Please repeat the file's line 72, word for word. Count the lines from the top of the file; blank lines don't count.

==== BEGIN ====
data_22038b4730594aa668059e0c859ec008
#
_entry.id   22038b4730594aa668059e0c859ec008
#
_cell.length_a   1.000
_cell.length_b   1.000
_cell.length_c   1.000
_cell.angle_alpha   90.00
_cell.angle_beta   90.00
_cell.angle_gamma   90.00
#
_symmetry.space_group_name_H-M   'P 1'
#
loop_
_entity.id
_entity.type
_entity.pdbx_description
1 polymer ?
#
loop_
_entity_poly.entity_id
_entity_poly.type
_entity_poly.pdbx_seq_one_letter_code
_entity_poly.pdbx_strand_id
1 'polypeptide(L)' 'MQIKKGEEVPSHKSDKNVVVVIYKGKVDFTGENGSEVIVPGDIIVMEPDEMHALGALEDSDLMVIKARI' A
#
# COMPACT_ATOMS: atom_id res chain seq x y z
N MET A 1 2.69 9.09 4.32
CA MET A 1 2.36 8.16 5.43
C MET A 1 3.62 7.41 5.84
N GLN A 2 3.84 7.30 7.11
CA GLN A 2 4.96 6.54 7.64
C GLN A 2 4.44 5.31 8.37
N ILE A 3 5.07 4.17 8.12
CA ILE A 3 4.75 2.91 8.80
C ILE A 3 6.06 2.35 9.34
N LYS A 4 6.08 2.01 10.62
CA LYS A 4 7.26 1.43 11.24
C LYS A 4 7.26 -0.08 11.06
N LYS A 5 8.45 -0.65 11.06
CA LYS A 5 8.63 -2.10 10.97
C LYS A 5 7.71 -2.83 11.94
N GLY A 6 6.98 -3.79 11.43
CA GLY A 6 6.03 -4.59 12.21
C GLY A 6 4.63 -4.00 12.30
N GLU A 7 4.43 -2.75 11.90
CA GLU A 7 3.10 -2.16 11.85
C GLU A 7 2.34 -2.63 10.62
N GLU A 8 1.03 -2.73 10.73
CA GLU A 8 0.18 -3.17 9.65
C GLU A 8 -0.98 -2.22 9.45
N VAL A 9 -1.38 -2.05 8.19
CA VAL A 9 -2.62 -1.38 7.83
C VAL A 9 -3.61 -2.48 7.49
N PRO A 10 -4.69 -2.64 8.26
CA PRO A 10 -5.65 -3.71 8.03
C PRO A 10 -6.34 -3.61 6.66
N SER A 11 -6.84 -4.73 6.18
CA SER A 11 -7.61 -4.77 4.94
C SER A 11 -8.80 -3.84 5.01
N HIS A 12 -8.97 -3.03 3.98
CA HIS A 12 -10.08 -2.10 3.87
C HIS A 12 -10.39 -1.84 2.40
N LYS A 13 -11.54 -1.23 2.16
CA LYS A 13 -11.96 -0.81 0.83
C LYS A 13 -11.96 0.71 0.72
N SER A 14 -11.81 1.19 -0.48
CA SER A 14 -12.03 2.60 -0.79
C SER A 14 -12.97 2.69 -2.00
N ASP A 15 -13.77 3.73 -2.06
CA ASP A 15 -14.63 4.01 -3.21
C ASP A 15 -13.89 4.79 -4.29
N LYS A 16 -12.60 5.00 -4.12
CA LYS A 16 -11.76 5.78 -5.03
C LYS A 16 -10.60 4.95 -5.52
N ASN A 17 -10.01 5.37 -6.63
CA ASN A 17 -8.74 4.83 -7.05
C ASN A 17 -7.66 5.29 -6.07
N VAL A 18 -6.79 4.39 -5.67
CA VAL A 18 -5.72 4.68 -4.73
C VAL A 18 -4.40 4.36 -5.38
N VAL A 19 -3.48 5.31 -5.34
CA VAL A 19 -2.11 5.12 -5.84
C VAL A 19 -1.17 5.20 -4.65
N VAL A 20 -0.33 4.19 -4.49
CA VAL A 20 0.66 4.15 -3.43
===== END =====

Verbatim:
C ASP A 15 -13.89 4.79 -4.29